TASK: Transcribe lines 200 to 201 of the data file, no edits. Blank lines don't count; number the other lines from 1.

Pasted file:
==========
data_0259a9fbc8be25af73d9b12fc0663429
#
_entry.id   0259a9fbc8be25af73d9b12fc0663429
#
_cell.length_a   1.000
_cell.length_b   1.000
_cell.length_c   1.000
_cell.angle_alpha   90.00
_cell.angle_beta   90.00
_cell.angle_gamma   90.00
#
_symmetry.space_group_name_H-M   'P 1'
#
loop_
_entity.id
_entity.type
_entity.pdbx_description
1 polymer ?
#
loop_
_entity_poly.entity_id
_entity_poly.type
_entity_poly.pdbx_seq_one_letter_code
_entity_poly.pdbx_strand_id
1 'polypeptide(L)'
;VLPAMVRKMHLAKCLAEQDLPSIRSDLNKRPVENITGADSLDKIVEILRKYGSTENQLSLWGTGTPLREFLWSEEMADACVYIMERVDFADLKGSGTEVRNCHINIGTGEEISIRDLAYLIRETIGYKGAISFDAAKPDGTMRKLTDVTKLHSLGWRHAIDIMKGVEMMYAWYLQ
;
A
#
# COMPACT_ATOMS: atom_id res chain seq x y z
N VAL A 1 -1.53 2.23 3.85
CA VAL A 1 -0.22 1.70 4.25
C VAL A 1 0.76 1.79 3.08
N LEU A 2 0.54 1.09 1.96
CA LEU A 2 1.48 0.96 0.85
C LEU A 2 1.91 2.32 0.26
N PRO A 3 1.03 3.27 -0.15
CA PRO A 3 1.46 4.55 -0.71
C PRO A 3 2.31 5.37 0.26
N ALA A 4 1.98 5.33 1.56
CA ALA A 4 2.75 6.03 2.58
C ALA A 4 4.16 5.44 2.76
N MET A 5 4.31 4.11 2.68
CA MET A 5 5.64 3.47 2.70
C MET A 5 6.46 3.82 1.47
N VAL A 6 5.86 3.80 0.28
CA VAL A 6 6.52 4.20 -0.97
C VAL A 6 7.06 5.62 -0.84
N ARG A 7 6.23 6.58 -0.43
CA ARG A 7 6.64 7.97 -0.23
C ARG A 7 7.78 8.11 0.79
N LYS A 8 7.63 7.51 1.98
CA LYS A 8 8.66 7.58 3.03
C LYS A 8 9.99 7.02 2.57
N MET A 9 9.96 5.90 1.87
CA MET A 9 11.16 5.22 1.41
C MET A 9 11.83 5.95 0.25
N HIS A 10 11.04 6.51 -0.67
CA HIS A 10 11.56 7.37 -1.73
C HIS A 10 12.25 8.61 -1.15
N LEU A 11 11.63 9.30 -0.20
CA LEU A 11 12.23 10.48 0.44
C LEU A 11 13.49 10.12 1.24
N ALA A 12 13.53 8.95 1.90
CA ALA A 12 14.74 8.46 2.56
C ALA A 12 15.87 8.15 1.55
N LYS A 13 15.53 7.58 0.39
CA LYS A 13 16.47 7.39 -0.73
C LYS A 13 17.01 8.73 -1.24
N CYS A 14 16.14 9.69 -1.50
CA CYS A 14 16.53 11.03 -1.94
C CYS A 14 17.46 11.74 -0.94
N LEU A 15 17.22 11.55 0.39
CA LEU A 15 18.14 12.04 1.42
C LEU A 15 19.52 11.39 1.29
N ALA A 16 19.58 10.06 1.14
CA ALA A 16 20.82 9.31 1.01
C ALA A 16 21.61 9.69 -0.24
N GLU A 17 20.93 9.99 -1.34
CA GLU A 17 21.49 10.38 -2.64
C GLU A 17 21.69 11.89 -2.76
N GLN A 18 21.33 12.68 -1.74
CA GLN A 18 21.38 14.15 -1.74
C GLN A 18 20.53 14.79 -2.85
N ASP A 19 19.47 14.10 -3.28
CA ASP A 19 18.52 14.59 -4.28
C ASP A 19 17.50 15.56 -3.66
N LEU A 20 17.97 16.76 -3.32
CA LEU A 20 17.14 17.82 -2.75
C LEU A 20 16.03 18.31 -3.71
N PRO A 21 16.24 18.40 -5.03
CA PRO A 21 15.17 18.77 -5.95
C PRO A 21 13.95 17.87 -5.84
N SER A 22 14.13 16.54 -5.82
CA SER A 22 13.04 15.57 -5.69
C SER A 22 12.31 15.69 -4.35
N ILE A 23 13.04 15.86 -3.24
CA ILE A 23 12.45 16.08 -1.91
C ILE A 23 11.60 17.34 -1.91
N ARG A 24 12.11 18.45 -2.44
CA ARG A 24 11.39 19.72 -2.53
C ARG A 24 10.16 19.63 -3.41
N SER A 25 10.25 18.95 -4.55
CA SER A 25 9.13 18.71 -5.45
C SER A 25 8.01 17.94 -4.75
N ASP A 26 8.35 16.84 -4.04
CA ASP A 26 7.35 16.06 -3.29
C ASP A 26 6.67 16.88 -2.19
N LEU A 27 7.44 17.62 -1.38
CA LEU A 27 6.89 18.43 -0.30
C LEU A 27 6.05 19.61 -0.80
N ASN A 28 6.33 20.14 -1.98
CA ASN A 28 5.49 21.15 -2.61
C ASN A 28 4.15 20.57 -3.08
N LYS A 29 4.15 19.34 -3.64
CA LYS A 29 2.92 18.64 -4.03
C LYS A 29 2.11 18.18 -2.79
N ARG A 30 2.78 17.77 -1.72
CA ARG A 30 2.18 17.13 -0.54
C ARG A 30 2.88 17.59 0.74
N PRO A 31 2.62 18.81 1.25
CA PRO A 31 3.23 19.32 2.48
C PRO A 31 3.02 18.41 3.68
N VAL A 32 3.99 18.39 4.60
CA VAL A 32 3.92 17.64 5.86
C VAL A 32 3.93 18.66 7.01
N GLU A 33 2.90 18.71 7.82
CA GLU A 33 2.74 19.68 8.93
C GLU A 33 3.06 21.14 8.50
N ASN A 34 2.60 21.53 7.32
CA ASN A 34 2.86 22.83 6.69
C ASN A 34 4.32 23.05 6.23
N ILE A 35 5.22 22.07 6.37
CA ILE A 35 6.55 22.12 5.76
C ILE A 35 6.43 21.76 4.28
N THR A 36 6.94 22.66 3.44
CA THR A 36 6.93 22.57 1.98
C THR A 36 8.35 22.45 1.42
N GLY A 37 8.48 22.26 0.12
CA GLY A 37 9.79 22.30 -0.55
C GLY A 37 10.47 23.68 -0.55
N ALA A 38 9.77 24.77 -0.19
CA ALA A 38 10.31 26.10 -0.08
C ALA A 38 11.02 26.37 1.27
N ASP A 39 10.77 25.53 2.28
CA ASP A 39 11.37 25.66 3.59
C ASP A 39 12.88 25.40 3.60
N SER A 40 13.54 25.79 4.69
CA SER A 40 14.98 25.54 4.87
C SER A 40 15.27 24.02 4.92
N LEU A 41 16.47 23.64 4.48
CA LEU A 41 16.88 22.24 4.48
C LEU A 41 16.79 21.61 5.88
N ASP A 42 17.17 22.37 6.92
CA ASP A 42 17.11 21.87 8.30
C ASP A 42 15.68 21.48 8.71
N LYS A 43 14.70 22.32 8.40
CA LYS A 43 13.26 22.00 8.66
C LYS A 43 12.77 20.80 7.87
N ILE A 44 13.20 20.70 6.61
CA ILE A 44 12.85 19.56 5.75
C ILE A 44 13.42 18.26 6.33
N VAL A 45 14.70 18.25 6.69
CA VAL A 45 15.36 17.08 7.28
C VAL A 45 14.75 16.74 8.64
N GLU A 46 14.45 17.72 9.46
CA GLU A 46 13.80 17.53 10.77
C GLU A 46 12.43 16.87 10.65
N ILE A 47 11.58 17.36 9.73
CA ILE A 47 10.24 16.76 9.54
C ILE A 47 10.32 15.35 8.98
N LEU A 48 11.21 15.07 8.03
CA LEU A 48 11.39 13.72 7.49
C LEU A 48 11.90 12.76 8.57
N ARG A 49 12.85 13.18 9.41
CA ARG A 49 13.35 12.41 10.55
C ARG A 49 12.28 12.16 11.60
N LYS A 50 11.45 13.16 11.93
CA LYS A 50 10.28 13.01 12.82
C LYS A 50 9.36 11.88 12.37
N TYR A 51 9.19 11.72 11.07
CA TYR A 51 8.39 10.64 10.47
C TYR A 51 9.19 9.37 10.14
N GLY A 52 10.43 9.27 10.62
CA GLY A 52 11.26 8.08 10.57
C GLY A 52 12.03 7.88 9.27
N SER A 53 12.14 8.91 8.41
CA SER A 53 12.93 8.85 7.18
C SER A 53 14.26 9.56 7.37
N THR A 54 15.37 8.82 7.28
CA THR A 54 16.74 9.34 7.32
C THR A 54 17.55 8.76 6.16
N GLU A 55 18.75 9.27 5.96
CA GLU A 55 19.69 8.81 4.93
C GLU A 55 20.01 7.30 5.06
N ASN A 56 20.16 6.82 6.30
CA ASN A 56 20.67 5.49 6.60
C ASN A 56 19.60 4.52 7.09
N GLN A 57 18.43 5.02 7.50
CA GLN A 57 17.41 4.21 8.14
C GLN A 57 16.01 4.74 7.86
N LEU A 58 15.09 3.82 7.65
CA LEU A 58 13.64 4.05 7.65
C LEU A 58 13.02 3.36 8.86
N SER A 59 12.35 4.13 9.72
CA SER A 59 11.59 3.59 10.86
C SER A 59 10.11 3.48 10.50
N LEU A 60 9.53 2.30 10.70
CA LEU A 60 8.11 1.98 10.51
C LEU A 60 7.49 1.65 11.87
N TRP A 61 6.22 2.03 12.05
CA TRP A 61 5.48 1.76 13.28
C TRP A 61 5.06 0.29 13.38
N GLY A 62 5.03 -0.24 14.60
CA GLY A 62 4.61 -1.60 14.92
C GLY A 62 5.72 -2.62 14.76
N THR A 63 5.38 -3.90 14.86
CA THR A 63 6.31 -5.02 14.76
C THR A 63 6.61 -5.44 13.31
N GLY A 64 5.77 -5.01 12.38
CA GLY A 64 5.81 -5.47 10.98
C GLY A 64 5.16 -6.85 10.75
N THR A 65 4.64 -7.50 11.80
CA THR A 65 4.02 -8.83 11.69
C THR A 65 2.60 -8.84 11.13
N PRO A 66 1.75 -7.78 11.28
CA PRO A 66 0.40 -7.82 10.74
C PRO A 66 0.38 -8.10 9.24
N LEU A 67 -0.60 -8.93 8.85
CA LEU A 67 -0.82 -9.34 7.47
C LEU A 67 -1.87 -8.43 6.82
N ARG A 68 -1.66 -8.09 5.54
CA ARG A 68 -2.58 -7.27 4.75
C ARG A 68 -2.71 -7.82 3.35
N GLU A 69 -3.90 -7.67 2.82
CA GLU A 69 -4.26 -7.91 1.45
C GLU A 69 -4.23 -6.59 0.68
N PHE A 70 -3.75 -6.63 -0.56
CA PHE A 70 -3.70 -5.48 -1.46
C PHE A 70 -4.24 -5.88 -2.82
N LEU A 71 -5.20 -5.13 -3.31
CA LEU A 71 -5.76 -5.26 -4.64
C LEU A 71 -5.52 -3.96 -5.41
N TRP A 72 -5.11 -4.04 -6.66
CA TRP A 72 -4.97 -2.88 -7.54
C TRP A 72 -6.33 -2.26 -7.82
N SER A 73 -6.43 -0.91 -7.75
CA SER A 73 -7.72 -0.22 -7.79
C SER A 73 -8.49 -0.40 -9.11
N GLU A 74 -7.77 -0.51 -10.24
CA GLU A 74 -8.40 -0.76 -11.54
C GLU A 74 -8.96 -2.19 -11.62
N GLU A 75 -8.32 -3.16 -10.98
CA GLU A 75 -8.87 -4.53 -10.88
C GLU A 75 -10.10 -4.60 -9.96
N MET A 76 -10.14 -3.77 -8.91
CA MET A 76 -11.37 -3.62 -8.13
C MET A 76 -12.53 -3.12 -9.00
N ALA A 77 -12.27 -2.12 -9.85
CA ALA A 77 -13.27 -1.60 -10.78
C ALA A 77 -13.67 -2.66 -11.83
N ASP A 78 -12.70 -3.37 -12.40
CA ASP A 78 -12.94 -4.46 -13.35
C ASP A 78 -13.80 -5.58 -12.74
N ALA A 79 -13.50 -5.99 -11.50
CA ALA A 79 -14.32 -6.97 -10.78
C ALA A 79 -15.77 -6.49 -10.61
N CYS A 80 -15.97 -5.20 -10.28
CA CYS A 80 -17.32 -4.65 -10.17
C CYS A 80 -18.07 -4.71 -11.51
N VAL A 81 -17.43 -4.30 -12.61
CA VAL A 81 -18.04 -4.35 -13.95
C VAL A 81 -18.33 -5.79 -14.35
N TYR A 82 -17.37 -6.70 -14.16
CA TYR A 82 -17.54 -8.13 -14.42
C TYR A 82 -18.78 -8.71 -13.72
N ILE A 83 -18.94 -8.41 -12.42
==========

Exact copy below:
CA GLN A 57 17.41 4.21 8.14
C GLN A 57 16.01 4.74 7.86